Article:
Friday, September 28, 2018

September Pre-holiday Season 2018: A Few Thoughts

                                             Delores Fisher Blogger 2018

Hello to all, especially my longtime readers/followers in Canada, Russia, Brazil, the Seychelles, UK, China, and of course France.

As each new year approaches and each year end fades, we as a global people often consider watershed pop culture events that have changed our perceptions. Musician scholar and pop culture critic William Banefield states, "Popular culture allows us to see so many meaningful elements, fixtures, and symbols of our culture. This is the means by which our identities are concretized in many ways."1 

Through the lens of this quote, I must say: 2018 has been a very disturbingly interesting year.



We now have weather called a "medicane" in Greece: 
   
Our planet, Earth, a symbol of our identity as humans is shifting and shaking us to our core, causing us to re-evaluate much of our central traditions and values.  Our home, Earth, is not necessarily cooperating with those who would try to harness her for selfish gain. She now seemingly more than ever before is making us pause to reflect on our role as her steward.

It is still September. We take from the Earth to produce what we need and admittedly in the 21st century, increasingly only want.

 Holiday themed programming has began to shimmer its media designed warm, fuzzy, cheerful glow into our global public eye. 

Although increasing buying frenzy propels a consumer driven attitude towards the approaching holiday season after September is beginning to push an ever growing mountain of Halloween, Thanksgiving, and Christmas commercials overflowing with merchandise, it is important to consider the "groanings" of our Earth, to stop consumer frenzy purchases before the madness enchants us, to appreciate family and friends.

This pre-season time is also traditionally one in which to consider those who are grieving, starving, lonely, bullied, poor, working poor, and homeless. It is also a time to reflect on the filthy rich who lead vacuous lives of episodic high adventures that bury an abyss of pain and regret. to alter a phrase by a previous mentor, Bruce Keitel, "That which seems, is often hidden by the seams, of the symbolic meaningless seme wealth."2

As a young man yelled out on a chilly evening a few years ago while being arrested by San Diego Trolley Transit police officers, "Why am I being handcuffed and treated this way? Am I not also   a child of God?  I am also a child of God! Both officers of the law and perpetrators seem locked in a deadly uptempo Topsy-Turvy dance.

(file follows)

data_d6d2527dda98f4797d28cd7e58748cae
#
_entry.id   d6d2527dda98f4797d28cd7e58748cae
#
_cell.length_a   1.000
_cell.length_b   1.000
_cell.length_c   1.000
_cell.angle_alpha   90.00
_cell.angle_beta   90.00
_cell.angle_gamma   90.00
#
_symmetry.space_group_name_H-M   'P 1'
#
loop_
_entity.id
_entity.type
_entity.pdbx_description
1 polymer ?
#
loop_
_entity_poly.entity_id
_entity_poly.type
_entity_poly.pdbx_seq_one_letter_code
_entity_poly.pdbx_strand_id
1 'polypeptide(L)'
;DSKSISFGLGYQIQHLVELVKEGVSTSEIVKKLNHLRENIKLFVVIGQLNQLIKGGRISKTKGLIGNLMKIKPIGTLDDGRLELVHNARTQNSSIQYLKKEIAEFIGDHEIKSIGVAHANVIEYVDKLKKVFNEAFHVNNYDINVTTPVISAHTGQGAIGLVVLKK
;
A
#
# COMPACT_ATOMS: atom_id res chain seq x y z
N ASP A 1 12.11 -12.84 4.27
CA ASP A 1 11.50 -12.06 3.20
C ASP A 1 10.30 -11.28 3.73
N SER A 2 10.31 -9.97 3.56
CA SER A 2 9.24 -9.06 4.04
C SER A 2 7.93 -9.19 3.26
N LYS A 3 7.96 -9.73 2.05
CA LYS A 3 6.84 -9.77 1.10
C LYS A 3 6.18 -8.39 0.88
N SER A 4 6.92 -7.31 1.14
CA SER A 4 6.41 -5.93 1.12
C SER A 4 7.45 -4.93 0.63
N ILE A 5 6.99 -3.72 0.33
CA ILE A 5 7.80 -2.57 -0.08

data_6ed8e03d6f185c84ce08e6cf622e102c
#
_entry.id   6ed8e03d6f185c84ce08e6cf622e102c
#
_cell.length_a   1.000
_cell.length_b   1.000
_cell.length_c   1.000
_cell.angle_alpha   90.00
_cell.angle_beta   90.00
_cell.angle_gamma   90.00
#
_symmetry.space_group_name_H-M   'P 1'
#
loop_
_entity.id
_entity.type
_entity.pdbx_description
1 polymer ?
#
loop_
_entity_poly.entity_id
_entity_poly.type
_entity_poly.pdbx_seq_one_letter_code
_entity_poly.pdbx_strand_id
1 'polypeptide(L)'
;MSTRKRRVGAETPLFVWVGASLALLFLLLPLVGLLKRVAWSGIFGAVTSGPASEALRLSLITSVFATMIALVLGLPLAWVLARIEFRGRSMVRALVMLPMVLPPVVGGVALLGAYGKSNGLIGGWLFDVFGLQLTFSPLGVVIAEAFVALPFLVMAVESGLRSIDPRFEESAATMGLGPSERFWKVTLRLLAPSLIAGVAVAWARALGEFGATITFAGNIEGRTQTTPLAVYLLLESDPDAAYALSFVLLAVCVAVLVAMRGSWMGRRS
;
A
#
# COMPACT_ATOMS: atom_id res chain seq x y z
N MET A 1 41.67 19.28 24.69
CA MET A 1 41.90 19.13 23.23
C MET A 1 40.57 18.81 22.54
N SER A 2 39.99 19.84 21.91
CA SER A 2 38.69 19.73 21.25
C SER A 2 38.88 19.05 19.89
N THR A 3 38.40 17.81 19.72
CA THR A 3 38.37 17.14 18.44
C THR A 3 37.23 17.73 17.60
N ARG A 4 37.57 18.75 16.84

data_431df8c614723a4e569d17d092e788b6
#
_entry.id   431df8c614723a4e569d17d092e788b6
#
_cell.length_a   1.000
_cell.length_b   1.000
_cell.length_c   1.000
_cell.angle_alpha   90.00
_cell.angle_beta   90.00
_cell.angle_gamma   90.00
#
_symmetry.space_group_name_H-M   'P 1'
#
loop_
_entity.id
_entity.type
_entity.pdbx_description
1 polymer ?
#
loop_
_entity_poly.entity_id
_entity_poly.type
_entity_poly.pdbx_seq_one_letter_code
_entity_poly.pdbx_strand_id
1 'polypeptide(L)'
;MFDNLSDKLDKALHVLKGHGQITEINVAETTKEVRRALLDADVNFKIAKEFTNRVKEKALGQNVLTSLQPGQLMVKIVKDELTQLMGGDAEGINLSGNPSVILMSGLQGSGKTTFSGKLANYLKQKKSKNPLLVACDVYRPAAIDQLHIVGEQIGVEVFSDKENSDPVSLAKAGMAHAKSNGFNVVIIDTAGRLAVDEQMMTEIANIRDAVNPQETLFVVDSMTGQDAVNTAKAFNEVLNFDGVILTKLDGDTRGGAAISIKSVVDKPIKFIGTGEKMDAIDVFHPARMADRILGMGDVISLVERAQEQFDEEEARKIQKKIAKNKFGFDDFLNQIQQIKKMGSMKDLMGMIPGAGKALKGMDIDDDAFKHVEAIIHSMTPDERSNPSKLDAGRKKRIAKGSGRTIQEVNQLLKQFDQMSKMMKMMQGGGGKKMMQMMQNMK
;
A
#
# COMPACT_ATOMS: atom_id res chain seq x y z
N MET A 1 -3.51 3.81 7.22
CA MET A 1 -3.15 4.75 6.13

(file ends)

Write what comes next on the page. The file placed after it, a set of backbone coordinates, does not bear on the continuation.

I wasn't sure what the young man had done to provoke the overly-aggressive response. But, it made me pause and think. Experiencing someone taken down so physically is different than late evening channel surfing. 

Talking and interacting with refugees from war whose artistry provides comfort against tragic memories is different than reading about them online.I experienced this during a lengthy interview with the refugee rapper Hot Dog several years ago.

This was reinforced for me during my brief interaction through a translator and during  my interview with the Matrida Umoja band: https://matridaumoja.com/

Life experiences of new friends who just want to talk are illuminating as we share our transitions and crises.



This is the time to reflect, before seasonal pop culture materialism grabs our attention. 

Who are we as a global people? Will we embrace these next few months with meaningful "goodwill towards all?"


The "traditional" season is almost here,
Delores Fisher















END NOTES
          1.William C. Banefield,  "Popular Culture in Non-Theory: Seeing Ourselves, Revealing Ourselves, Knowing Ourselves," Black Notes: Essays of a Musician Writing in a Post- Album Age      (Lanham, MD: The Scarecrow Press, Inc.2004), 62.
          2. Bruce Keitel was a mentor professor. He trained several Summer Bridge student instructors at San Diego State University in the 1990s and early 2000s in ways to engage critical thinking pedagogy active teaching praxis.

Tuesday, August 14, 2018

Aretha Franklin The Voice, The Song, The Life:A Brief Reflection

Notesong readers:
On Thursday, August 16th, Aretha Franklin, Queen of Soul died at the age of 76. We have lost so many from her generation on a global scale in the last few years, in politics, theater, music, medicine, literature, engineering and many other fields. Can you sense it, my global readers? An age, an era is coming to its close.